While no amount of money can bring a lost loved one back, a large inheritance can make a huge difference to your life. You could use it to buy a house, travel the world, invest in the stock market or make your day-to-day expenses that little bit easier to afford.
If you’re wondering what to do with an inheritance after a friend or family member left you money or property in their will, read on.
1. Avoid counting on it
Inherited money can be a real cash injection…. But first here’s a word of warning.
Going through life counting on inheritance is a dangerous game to play. If this sounds relatable, you’re not alone.
According to research from The Co-op, at least 51% of UK adults are banking on inheriting money from a relative at some point in their lives. But experts warn that many people are likely to be disappointed, due to the lack of people who have a valid Will in place.
You should never presume you’re receiving an inheritance, even if you’ve got a great grandparent who’s 106 and on the brink of kicking the bucket. They might not even like you that much!
And while your family may be wealthy and have a lot of assets, don’t assume you can just sell their house to fund your retirement. Things can change over time. When your parents get older, they may need to sell their home to pay for their care.
Think of a potential inheritance a bonus—it’s nice if you get it but you shouldn’t rely on it for your future security.
2. Pay off your debts
Now that you’ve got past all of the red tape, let’s talk about what you should do with your inheritance money. First things first, it’s wise to pay off any high interest debts you have.
That might include rent or mortgage arrears, credit cards, personal loans or payday loans… the whole caboodle.
If you’re not sure which debts you should tackle first, check out our guide on priority debts.
Dealing with the debts that will cause you serious problems if you ignore them is the best move you can make. Should you avoid paying these back—for whatever reason—you may find that you lose your home, have your power cut off, or even have to go to court.
3. Create an emergency fund
Picture the scene: It’s five days before payday and you’re scraping the barrel when it comes to your cash-flow. Then—out of nowhere—your car breaks down. You’ve got no reserve, no backup, and nowhere to turn. Sounds like a nightmare, right?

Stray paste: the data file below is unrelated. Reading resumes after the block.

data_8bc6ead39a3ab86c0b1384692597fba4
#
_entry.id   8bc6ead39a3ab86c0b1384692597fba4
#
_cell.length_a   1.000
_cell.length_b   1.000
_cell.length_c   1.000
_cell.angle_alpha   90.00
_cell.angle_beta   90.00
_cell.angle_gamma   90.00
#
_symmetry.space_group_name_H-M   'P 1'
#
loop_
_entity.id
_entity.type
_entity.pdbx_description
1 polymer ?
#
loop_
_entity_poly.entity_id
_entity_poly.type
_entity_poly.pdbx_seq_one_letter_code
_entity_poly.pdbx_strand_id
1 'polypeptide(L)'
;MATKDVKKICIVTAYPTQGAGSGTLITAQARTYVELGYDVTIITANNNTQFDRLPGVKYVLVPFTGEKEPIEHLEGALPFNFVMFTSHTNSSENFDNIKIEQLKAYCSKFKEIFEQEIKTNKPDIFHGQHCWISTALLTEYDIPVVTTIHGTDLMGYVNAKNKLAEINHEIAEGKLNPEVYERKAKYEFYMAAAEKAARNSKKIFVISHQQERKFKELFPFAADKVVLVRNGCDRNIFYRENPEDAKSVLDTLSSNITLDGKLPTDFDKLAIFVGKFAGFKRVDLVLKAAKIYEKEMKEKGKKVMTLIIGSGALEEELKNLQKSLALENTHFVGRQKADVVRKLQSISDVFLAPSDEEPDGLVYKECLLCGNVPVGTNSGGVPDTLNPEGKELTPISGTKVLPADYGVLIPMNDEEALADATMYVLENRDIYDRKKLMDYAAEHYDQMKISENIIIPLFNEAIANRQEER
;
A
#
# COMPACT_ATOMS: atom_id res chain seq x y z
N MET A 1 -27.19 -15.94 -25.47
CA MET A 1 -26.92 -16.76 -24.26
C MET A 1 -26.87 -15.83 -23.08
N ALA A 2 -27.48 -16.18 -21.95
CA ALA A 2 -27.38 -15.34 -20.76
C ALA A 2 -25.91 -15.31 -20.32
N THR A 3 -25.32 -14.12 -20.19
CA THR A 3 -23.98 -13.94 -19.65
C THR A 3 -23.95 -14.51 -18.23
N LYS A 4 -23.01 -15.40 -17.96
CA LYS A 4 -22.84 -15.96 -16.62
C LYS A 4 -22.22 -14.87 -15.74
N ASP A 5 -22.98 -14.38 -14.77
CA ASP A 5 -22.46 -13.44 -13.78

If you’re living pay check to pay check, your inheritance could give you chance to flip the script. Having an emergency fund means that you can cover unexpected bills or expenses that crop up. That’s a major relief. It also means that you can weather the storm if you lose your job.
It’s recommended to have at least three months’ worth of outgoings as your emergency fund.
For example, if you spend around £1,000 on your rent, bills, and grocery shopping, you will want to save roughly £3,000. When you receive your inheritance, it’s worth setting aside that sum so that you can catch yourself should you fall.
4. Treat yourself
Itching to splurge? When you receive a large sum of money, you might fancy treating yourself to something special. After all, your loved one would have wanted you to do something for you. That’s why they left you the money—so you could enjoy it.
Once you know how much you will inherit—after tax—and how much you need to spend on any outstanding debts, you can take things from there. You might want to invest in a new sofa, a holiday somewhere nice, or simply buy that laptop you’ve been eyeing up.
5. Save for big goals
Do you need to save for any big life goals? Maybe you want to buy a house in a few years, get married, have a baby or start a business. Your inheritance could make a huge difference.
6. Don’t let inflation eat into your inheritance
Inflation is currently at its highest since the early 1990s and interest rates are very low. That’s bad news for your savings, as it means the cost of goods and services are rising quickly but the value of your savings is on a downward spiral.
So, although it’s wise to save for any short term life goals, avoid hoarding more cash than necessary in your current account or savings account.
This brings us to our next tip…
7. Invest your inheritance in the stock market
Investing at least some of your inheritance is a smart way to make it last long into the future.
If you’ve never invested before, don’t worry – you don’t need to be an expert.